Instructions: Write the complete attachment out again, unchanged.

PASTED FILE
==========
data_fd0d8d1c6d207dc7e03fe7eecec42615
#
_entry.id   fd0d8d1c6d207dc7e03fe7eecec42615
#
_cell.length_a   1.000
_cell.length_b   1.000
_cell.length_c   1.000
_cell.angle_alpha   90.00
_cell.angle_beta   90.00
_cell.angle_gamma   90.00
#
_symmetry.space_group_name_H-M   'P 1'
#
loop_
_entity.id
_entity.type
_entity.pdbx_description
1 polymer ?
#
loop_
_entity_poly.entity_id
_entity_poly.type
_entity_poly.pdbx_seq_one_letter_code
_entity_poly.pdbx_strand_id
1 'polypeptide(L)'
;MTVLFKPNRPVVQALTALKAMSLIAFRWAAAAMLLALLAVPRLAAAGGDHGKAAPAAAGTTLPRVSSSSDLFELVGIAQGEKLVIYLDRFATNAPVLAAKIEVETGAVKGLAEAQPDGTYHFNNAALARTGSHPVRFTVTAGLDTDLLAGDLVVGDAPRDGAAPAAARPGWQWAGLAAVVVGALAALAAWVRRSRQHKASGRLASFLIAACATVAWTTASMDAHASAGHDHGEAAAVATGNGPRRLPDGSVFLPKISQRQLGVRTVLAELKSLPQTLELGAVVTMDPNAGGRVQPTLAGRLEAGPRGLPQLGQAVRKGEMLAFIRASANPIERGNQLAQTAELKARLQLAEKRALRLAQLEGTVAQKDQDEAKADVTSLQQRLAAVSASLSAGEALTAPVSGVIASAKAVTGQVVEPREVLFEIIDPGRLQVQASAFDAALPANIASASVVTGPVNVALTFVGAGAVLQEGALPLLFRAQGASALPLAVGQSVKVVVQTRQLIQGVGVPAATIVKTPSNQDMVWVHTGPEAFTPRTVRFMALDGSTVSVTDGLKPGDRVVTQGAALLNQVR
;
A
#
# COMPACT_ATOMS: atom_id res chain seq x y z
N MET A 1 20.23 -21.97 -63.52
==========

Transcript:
data_fd0d8d1c6d207dc7e03fe7eecec42615
#
_entry.id   fd0d8d1c6d207dc7e03fe7eecec42615
#
_cell.length_a   1.000
_cell.length_b   1.000
_cell.length_c   1.000
_cell.angle_alpha   90.00
_cell.angle_beta   90.00
_cell.angle_gamma   90.00
#
_symmetry.space_group_name_H-M   'P 1'
#
loop_
_entity.id
_entity.type
_entity.pdbx_description
1 polymer ?
#
loop_
_entity_poly.entity_id
_entity_poly.type
_entity_poly.pdbx_seq_one_letter_code
_entity_poly.pdbx_strand_id
1 'polypeptide(L)'
;MTVLFKPNRPVVQALTALKAMSLIAFRWAAAAMLLALLAVPRLAAAGGDHGKAAPAAAGTTLPRVSSSSDLFELVGIAQGEKLVIYLDRFATNAPVLAAKIEVETGAVKGLAEAQPDGTYHFNNAALARTGSHPVRFTVTAGLDTDLLAGDLVVGDAPRDGAAPAAARPGWQWAGLAAVVVGALAALAAWVRRSRQHKASGRLASFLIAACATVAWTTASMDAHASAGHDHGEAAAVATGNGPRRLPDGSVFLPKISQRQLGVRTVLAELKSLPQTLELGAVVTMDPNAGGRVQPTLAGRLEAGPRGLPQLGQAVRKGEMLAFIRASANPIERGNQLAQTAELKARLQLAEKRALRLAQLEGTVAQKDQDEAKADVTSLQQRLAAVSASLSAGEALTAPVSGVIASAKAVTGQVVEPREVLFEIIDPGRLQVQASAFDAALPANIASASVVTGPVNVALTFVGAGAVLQEGALPLLFRAQGASALPLAVGQSVKVVVQTRQLIQGVGVPAATIVKTPSNQDMVWVHTGPEAFTPRTVRFMALDGSTVSVTDGLKPGDRVVTQGAALLNQVR
;
A
#
# COMPACT_ATOMS: atom_id res chain seq x y z
N MET A 1 20.23 -21.97 -63.52